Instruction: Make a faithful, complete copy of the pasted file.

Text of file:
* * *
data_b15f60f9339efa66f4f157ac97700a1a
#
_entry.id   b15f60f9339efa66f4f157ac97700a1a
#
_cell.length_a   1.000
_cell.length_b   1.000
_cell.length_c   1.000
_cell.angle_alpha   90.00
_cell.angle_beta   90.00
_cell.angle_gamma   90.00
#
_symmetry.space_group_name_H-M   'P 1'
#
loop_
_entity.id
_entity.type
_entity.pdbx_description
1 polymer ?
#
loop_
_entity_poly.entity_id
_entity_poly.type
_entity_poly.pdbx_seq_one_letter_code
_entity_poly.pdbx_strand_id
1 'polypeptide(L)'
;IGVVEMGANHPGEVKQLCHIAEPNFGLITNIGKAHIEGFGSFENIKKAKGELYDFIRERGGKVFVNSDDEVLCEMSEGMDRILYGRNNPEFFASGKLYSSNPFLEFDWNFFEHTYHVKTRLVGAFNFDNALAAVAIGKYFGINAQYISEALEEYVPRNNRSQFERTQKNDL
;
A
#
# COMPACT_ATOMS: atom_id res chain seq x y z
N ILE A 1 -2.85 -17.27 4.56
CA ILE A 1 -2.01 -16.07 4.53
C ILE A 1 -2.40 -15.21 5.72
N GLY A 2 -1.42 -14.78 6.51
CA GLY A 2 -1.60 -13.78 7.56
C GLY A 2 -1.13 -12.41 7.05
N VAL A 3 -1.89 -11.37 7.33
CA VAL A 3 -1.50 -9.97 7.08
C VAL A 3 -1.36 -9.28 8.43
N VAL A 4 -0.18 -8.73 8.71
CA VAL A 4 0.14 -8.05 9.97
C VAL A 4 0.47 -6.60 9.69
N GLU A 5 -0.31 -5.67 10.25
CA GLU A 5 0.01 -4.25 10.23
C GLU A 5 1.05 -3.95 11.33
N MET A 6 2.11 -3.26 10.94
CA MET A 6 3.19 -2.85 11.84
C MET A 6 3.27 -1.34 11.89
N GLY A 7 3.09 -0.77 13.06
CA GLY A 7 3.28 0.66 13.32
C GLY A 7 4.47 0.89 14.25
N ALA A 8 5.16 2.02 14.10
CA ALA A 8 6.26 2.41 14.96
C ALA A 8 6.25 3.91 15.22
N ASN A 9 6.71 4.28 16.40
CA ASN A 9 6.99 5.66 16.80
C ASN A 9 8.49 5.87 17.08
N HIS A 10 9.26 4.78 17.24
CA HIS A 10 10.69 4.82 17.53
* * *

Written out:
data_b15f60f9339efa66f4f157ac97700a1a
#
_entry.id   b15f60f9339efa66f4f157ac97700a1a
#
_cell.length_a   1.000
_cell.length_b   1.000
_cell.length_c   1.000
_cell.angle_alpha   90.00
_cell.angle_beta   90.00
_cell.angle_gamma   90.00
#
_symmetry.space_group_name_H-M   'P 1'
#
loop_
_entity.id
_entity.type
_entity.pdbx_description
1 polymer ?
#
loop_
_entity_poly.entity_id
_entity_poly.type
_entity_poly.pdbx_seq_one_letter_code
_entity_poly.pdbx_strand_id
1 'polypeptide(L)'
;IGVVEMGANHPGEVKQLCHIAEPNFGLITNIGKAHIEGFGSFENIKKAKGELYDFIRERGGKVFVNSDDEVLCEMSEGMDRILYGRNNPEFFASGKLYSSNPFLEFDWNFFEHTYHVKTRLVGAFNFDNALAAVAIGKYFGINAQYISEALEEYVPRNNRSQFERTQKNDL
;
A
#
# COMPACT_ATOMS: atom_id res chain seq x y z
N ILE A 1 -2.85 -17.27 4.56
CA ILE A 1 -2.01 -16.07 4.53
C ILE A 1 -2.40 -15.21 5.72
N GLY A 2 -1.42 -14.78 6.51
CA GLY A 2 -1.60 -13.78 7.56
C GLY A 2 -1.13 -12.41 7.05
N VAL A 3 -1.89 -11.37 7.33
CA VAL A 3 -1.50 -9.97 7.08
C VAL A 3 -1.36 -9.28 8.43
N VAL A 4 -0.18 -8.73 8.71
CA VAL A 4 0.14 -8.05 9.97
C VAL A 4 0.47 -6.60 9.69
N GLU A 5 -0.31 -5.67 10.25
CA GLU A 5 0.01 -4.25 10.23
C GLU A 5 1.05 -3.95 11.33
N MET A 6 2.11 -3.26 10.94
CA MET A 6 3.19 -2.85 11.84
C MET A 6 3.27 -1.34 11.89
N GLY A 7 3.09 -0.77 13.06
CA GLY A 7 3.28 0.66 13.32
C GLY A 7 4.47 0.89 14.25
N ALA A 8 5.16 2.02 14.10
CA ALA A 8 6.26 2.41 14.96
C ALA A 8 6.25 3.91 15.22
N ASN A 9 6.71 4.28 16.40
CA ASN A 9 6.99 5.66 16.80
C ASN A 9 8.49 5.87 17.08
N HIS A 10 9.26 4.78 17.24
CA HIS A 10 10.69 4.82 17.53